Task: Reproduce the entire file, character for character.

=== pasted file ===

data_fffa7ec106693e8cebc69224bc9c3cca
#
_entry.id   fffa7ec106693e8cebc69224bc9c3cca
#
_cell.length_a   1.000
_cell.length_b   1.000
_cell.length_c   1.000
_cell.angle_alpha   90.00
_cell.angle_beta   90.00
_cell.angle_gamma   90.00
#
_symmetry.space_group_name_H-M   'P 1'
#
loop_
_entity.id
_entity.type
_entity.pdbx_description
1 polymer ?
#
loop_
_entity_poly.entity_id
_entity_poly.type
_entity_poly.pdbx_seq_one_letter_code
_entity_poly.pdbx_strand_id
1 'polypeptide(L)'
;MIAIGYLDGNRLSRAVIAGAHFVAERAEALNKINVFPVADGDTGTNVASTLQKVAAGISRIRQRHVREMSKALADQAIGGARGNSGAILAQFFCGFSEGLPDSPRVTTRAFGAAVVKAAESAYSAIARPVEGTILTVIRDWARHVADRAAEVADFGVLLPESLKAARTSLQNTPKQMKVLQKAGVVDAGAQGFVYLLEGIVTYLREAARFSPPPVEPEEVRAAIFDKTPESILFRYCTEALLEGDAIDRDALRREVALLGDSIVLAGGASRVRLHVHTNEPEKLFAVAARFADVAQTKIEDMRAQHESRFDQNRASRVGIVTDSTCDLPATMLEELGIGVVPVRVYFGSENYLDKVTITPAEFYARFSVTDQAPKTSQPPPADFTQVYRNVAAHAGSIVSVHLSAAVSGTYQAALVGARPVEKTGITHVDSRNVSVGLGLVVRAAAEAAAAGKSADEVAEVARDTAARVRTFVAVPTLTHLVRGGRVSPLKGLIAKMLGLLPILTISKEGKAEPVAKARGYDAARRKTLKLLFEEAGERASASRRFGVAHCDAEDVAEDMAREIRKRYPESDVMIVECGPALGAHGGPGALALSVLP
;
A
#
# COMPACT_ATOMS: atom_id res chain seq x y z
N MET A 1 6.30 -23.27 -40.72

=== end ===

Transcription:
data_fffa7ec106693e8cebc69224bc9c3cca
#
_entry.id   fffa7ec106693e8cebc69224bc9c3cca
#
_cell.length_a   1.000
_cell.length_b   1.000
_cell.length_c   1.000
_cell.angle_alpha   90.00
_cell.angle_beta   90.00
_cell.angle_gamma   90.00
#
_symmetry.space_group_name_H-M   'P 1'
#
loop_
_entity.id
_entity.type
_entity.pdbx_description
1 polymer ?
#
loop_
_entity_poly.entity_id
_entity_poly.type
_entity_poly.pdbx_seq_one_letter_code
_entity_poly.pdbx_strand_id
1 'polypeptide(L)'
;MIAIGYLDGNRLSRAVIAGAHFVAERAEALNKINVFPVADGDTGTNVASTLQKVAAGISRIRQRHVREMSKALADQAIGGARGNSGAILAQFFCGFSEGLPDSPRVTTRAFGAAVVKAAESAYSAIARPVEGTILTVIRDWARHVADRAAEVADFGVLLPESLKAARTSLQNTPKQMKVLQKAGVVDAGAQGFVYLLEGIVTYLREAARFSPPPVEPEEVRAAIFDKTPESILFRYCTEALLEGDAIDRDALRREVALLGDSIVLAGGASRVRLHVHTNEPEKLFAVAARFADVAQTKIEDMRAQHESRFDQNRASRVGIVTDSTCDLPATMLEELGIGVVPVRVYFGSENYLDKVTITPAEFYARFSVTDQAPKTSQPPPADFTQVYRNVAAHAGSIVSVHLSAAVSGTYQAALVGARPVEKTGITHVDSRNVSVGLGLVVRAAAEAAAAGKSADEVAEVARDTAARVRTFVAVPTLTHLVRGGRVSPLKGLIAKMLGLLPILTISKEGKAEPVAKARGYDAARRKTLKLLFEEAGERASASRRFGVAHCDAEDVAEDMAREIRKRYPESDVMIVECGPALGAHGGPGALALSVLP
;
A
#
# COMPACT_ATOMS: atom_id res chain seq x y z
N MET A 1 6.30 -23.27 -40.72